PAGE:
You should go if: You aren't deterred by ballpark hot dogs.


"Parade," 8 p.m. Thursday, April 4 at Theaterloft (545 Elmwood Ave.). Cost is $20 general admission or $10 for industry and students; see ticket info. Production runs through April 13.

The penultimate weekend of American Repertory Theatre's "Parade" approaches, and there just aren't too many more chances to see Jordan Levin's exceptional character development as Leo Frank and his rapport with real-life wife, Melissa, who plays Lucille.

News contributor Anthony Chase doled out a solid three stars to the play directed by Matthew Refermat, accentuated by a live band that boasts two French horns.

You should go if: You want to see a real-life couple tackle a brutal story line of a historical couple.


"After the Fall," 7:30 p.m. Thursday, April 4 at the Manny Fried Playhouse (255 Great Arrow Ave.). Tickets are $30 general admission, or $25 for members, students and seniors. Through April 6.

If you've never seen an Arthur Miller tale put to stage - "Death of a Salesman" is probably his most famous - then Post-Industrial Productions, with the help of Subversive Theater, lends the opportunity for one more weekend. The role of talkative Quentin is far from easy, with long monologues and wordy phrases to memorize, but actor Darryl Hart handles it smoothly, Chase wrote in his review.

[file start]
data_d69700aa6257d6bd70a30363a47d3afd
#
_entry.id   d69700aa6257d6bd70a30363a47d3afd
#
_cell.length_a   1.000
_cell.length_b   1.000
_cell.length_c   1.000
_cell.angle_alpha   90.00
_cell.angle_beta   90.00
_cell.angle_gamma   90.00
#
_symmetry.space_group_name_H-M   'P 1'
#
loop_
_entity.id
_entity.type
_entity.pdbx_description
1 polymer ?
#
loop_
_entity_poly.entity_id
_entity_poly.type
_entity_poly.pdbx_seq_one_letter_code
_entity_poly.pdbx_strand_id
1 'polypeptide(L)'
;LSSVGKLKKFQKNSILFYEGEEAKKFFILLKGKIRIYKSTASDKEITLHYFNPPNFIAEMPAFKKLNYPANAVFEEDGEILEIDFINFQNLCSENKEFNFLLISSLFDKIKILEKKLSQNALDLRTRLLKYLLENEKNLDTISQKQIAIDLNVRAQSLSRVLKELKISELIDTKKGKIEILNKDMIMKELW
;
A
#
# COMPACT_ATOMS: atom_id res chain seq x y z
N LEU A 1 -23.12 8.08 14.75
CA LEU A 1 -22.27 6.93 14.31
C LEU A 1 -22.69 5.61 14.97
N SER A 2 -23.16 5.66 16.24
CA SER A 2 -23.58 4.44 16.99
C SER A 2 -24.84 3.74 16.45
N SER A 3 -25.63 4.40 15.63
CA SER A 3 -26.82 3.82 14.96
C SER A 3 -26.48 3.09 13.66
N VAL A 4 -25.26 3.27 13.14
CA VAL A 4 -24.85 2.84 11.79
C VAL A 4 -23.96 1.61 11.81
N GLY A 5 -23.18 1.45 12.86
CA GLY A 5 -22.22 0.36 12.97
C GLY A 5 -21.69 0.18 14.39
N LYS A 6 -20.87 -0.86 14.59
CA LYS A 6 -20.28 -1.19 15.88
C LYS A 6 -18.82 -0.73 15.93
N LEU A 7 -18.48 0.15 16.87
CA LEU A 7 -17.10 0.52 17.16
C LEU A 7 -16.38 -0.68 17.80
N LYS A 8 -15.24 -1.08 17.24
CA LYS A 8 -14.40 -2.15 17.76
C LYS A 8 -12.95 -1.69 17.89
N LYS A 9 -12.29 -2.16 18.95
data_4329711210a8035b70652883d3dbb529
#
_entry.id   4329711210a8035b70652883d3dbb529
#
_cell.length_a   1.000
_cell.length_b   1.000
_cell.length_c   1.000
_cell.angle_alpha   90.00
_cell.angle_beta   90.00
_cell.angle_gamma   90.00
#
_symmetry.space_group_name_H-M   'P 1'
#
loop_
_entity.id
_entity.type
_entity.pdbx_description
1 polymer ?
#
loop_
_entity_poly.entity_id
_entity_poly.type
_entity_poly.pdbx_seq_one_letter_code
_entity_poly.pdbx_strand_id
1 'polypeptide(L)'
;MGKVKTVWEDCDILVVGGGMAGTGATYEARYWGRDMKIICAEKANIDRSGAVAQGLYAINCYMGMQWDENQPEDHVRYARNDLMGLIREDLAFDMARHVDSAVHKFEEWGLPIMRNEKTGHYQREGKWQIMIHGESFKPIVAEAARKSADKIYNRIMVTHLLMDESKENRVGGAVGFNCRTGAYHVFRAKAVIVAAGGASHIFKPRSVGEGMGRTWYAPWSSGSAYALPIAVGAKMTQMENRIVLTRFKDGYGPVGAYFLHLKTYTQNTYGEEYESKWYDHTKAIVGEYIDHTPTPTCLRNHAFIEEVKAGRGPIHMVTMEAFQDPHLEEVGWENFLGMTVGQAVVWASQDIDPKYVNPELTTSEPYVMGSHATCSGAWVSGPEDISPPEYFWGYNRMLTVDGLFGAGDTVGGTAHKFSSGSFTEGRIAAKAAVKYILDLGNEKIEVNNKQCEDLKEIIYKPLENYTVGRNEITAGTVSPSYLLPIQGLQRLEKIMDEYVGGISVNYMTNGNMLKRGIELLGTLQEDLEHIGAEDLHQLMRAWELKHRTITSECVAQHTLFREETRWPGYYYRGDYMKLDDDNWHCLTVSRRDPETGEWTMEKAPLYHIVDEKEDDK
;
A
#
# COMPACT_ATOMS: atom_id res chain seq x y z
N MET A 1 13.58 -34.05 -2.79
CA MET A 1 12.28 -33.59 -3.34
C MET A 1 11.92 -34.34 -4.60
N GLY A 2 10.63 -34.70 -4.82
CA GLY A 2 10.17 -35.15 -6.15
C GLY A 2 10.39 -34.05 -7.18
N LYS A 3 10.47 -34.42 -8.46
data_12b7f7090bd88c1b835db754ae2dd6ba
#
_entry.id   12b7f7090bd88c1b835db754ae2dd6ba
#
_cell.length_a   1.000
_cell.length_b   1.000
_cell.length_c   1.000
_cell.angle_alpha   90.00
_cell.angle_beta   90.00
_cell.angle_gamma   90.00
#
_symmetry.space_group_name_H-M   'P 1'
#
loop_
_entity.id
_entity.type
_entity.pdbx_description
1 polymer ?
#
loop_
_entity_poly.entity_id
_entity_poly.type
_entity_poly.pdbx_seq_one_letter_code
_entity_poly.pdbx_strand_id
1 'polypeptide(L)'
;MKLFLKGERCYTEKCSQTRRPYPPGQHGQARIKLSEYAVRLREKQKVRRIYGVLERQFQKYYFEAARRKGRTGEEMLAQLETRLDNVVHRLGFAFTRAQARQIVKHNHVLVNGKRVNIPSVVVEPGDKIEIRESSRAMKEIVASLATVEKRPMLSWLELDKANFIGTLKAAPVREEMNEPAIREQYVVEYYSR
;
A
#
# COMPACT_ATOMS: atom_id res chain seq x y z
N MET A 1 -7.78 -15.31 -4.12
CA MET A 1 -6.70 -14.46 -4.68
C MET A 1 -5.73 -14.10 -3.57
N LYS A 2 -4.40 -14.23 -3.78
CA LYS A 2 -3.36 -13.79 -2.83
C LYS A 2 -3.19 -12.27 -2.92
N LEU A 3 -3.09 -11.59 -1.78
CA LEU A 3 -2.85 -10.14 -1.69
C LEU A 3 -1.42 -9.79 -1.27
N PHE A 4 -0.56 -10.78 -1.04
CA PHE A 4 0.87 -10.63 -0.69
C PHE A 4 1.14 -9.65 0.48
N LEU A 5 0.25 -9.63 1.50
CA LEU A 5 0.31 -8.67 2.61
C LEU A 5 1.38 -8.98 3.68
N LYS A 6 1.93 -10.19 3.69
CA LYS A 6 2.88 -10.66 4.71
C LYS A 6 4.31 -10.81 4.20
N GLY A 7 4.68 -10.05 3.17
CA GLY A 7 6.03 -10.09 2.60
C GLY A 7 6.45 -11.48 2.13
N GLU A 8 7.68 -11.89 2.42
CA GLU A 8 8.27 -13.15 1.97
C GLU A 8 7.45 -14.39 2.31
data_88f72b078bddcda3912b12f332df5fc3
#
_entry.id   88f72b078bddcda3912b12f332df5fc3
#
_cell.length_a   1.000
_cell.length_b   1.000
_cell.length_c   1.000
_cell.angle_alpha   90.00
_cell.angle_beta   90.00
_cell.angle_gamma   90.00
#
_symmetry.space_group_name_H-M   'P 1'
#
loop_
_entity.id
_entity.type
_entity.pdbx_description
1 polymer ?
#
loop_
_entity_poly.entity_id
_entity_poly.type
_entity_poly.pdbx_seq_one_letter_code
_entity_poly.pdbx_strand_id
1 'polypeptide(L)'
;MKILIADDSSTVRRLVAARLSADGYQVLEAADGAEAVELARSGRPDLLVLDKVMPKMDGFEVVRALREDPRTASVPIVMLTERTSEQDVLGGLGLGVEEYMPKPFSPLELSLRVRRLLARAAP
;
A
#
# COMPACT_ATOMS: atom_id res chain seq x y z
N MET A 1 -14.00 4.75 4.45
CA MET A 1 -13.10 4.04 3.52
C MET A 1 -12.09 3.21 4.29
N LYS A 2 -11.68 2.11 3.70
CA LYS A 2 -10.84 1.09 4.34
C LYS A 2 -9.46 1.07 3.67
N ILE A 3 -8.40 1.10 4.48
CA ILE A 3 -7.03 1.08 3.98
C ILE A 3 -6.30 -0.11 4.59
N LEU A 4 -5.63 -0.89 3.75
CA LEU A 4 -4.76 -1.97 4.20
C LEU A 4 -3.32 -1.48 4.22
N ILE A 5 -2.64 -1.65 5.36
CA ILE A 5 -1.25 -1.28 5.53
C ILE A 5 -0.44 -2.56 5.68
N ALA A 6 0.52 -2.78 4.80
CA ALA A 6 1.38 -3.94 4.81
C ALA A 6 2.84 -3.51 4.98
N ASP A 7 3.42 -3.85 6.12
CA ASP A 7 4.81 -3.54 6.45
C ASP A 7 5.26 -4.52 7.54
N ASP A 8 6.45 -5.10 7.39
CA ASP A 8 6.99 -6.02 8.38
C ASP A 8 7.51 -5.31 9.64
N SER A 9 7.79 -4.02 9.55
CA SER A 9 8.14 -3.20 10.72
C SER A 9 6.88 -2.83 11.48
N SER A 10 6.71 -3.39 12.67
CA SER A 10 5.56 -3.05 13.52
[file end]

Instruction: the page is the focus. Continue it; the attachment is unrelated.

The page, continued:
You should go if: You appreciate Arthur Miller's greatness.


How to Avoid Conflicts with Coyotes, 7 to 8 p.m. Wednesday, April 3 at Westwood Park Pavilion (175 Pavement Road, Lancaster). Free to attend.

This is not an April Fools' Day quip, and while the title is amusingly worded, coyotes are a legitimate threat in Lancaster and other suburbs (just ask Clarence in 2017), especially for families with pets.

Dino Zack, a Nuisance Wildlife Control Operator and professional geologist, will discuss the tendencies of East Coast coyotes and some practical ways to keep them from messing with your beloved pets. (They do not respond well to tickling).

You should go if: Coyotes make you nervous.


Giant inflatable duck schedules Buffalo comeback, to bring a friend, at Canalside (44 Prime St.). Free to ogle the massive yellow spectacle.

It's back! The floating, billed behemoth that captivated Buffalo in 2016 will be back for another relaxing weekend on the water at Canalside, and this time it will have a friend in tow. The World's Largest Inflatable Goose will follow the duck, perhaps a little too closely, and there will be autograph signings at Liberty Hound.

You should go if: You're gullible.


5 events to look forward to this weekend

Justin Timberlake in KeyBank Center
Buffalo Wine Festival at the Convention Center
Thawfest 4 in Buffalo RiverWorks
Camp Good Days Gala in Hyatt Regency
Local Restaurant Week